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LA313 - Commercial Law - Cases
[1926. L. 744]
Factor-Mercantile Agent-Possession of Goods-Consent of Owner-Property in Goods-Fraud of Agent-Bona fide Purchaser-Factors Act, 1889 (52 & 53 Vict. c. 45), ss. 1, 2.
The plaintiff, wishing to sell furniture together with certain tapestry known as the "Aubusson" tapestry, stored it in a house and engaged one Prior, an art dealer Who had an antique shop near by, to sell it for him on commission. Prior lived in the house and brought customers to see the tapestry. Customers dealt with Prior only and knew nothing of the plaintiff, but Prior had no authority to complete a sale without plaintiff's sanction. Prior falsely represented to the plaintiff that he had sold the tapestry to one W. for 525l. and so obtained plaintiff's consent to the removal of the tapestry for sale and delivery to W. Prior then sold it to defendant in fraud of the plaintiff for 250l. The defendant acted in good faith in the usual course of business, and had no notice of the plaintiff's title:-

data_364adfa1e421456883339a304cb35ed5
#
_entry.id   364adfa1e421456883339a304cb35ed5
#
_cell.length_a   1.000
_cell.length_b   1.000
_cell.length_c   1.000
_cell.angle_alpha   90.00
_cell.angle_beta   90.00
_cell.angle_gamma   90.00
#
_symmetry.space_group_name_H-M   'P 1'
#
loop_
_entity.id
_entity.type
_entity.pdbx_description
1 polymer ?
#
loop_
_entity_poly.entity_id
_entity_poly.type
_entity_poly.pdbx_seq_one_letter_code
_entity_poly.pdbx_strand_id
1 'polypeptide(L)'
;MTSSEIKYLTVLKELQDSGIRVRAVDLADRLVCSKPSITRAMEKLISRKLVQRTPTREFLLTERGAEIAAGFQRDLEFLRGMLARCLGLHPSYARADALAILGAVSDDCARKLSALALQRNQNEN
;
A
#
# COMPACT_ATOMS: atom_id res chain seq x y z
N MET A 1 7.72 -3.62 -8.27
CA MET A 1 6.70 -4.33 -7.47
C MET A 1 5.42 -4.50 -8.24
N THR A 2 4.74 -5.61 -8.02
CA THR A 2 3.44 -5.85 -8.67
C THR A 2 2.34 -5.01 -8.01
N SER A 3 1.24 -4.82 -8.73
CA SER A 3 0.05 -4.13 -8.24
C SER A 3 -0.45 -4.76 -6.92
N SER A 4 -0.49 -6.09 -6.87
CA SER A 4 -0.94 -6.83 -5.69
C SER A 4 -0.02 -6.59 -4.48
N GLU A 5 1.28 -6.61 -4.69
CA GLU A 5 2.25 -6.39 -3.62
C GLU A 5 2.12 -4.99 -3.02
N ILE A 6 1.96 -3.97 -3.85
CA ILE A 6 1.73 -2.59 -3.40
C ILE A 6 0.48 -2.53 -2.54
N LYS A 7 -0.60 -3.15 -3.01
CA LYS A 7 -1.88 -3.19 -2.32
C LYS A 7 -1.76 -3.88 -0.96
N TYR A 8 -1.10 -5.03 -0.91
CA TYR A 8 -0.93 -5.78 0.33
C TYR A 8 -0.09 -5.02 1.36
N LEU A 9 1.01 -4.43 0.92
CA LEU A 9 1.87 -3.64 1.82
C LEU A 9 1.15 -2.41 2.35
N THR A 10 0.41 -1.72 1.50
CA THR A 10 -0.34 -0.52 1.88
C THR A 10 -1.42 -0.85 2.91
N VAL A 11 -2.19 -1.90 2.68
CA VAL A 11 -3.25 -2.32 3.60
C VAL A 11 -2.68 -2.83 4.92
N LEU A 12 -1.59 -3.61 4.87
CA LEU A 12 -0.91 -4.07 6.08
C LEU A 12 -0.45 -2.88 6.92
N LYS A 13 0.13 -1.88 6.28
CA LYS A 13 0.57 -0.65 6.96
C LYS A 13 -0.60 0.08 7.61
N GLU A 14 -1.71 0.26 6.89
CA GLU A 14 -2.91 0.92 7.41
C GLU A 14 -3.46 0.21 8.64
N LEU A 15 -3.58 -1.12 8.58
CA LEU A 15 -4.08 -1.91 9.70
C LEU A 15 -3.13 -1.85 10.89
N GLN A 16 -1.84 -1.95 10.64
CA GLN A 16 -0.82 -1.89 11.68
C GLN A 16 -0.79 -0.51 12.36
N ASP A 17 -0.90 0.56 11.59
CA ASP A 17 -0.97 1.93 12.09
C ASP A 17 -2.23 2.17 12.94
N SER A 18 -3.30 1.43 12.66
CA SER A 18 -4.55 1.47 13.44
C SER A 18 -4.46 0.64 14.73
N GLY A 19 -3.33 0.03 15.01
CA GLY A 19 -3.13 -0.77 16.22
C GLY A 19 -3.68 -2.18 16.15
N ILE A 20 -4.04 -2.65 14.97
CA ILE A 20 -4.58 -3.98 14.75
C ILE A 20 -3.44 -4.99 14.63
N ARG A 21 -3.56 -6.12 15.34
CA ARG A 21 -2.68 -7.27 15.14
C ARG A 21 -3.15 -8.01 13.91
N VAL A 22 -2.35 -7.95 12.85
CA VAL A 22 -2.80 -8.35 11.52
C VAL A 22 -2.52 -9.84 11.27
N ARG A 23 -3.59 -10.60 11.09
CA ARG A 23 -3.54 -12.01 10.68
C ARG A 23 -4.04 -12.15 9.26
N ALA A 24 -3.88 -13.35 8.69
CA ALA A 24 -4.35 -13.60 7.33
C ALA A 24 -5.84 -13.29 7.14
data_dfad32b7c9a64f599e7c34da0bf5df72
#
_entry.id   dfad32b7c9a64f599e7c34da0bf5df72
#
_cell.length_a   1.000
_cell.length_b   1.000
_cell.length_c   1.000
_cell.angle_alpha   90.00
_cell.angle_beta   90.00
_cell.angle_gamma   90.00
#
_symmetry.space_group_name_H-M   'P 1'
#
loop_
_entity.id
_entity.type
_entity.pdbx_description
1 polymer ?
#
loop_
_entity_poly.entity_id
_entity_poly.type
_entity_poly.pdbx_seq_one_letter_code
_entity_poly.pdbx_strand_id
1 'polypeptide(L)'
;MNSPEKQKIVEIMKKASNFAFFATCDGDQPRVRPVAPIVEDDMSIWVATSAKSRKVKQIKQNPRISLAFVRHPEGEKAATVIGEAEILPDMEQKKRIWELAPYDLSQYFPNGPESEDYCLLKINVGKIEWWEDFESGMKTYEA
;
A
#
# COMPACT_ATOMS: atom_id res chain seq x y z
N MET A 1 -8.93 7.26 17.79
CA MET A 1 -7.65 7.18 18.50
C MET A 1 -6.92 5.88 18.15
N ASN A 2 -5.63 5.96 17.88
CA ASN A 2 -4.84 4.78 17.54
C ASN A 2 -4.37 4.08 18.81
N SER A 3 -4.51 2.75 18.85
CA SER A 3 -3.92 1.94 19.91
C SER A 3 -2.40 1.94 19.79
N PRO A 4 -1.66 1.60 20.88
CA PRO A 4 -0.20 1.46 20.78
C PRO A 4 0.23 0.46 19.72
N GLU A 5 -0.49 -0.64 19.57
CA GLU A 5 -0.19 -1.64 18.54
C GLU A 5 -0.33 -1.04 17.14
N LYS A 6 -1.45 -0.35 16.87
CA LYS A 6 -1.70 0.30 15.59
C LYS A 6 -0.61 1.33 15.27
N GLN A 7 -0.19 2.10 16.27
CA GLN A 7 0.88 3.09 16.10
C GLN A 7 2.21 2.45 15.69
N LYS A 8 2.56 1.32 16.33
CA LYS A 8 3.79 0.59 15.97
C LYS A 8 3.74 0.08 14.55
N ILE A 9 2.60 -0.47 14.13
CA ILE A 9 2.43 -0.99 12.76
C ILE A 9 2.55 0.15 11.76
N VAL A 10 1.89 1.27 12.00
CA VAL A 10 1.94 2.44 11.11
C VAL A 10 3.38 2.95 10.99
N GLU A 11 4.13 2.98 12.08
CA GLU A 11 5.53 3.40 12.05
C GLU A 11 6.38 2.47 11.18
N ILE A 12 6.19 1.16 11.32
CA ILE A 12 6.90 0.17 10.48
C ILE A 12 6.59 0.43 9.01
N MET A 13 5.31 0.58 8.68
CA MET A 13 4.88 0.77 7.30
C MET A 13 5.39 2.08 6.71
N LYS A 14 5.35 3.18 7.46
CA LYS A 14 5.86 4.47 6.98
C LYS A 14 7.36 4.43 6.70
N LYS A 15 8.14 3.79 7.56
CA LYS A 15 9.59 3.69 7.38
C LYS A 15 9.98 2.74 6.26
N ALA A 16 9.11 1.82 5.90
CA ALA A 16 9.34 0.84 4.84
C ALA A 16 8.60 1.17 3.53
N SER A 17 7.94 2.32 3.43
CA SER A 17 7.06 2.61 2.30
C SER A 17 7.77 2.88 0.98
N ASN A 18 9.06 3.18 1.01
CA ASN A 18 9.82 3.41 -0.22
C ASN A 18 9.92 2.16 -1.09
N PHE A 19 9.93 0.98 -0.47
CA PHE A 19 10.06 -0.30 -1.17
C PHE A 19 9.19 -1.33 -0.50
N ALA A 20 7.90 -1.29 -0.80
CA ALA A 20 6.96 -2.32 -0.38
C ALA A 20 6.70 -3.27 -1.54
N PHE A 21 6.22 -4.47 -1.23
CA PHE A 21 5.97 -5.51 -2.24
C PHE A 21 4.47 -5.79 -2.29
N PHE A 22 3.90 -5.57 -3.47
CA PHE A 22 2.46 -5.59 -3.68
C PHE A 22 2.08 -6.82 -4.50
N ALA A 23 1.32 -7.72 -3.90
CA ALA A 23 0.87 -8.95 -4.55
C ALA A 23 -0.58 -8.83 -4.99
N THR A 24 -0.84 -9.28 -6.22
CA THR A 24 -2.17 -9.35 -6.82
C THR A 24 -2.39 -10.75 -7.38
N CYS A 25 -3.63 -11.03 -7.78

Held, that Prior was a mercantile agent and not a mere servant or shopman; that a mercantile agency under the Factors Act, 1889, may exist although the agent, as here, is acting for one principal only and has no general occupation as agent; that Prior was not in possession of the tapestry in virtue of his residence in the house, but that he came into possession of it as mercantile agent, when he was allowed to take it away under colour of the alleged sale to W., even though the plaintiffs sanction was obtained by fraud; that the sale to the defendant took place in the ordinary course of Prior's business as a mercantile agent within the meaning of the Factors Act, 1889, and that the defendant was therefore not liable for conversion.
ACTION tried by Wright J. without a jury. The following statement of facts is taken from the judgment of Wright J.-
"This is an action brought by the plaintiff, Colonel Claude Lowther, to recover damages from the defendant, Lionel Harris, carrying on business as an art dealer under the name of the Spanish Art Gallery. The claim is pleaded in the alternative as for detinue or conversion, but the plaintiff's counsel elected to proceed as for conversion. The subject matter consisted of two pieces of tapestry, one consisting of three panels, described as Aubusson tapestry, and the other a single piece, described as the Leopard tapestry (also as a hunting scene). The defendant relied on the Factors Act, 1889, or, in the alternative, on estoppel at common law. The circumstances in regard to the two pieces were in some respects different.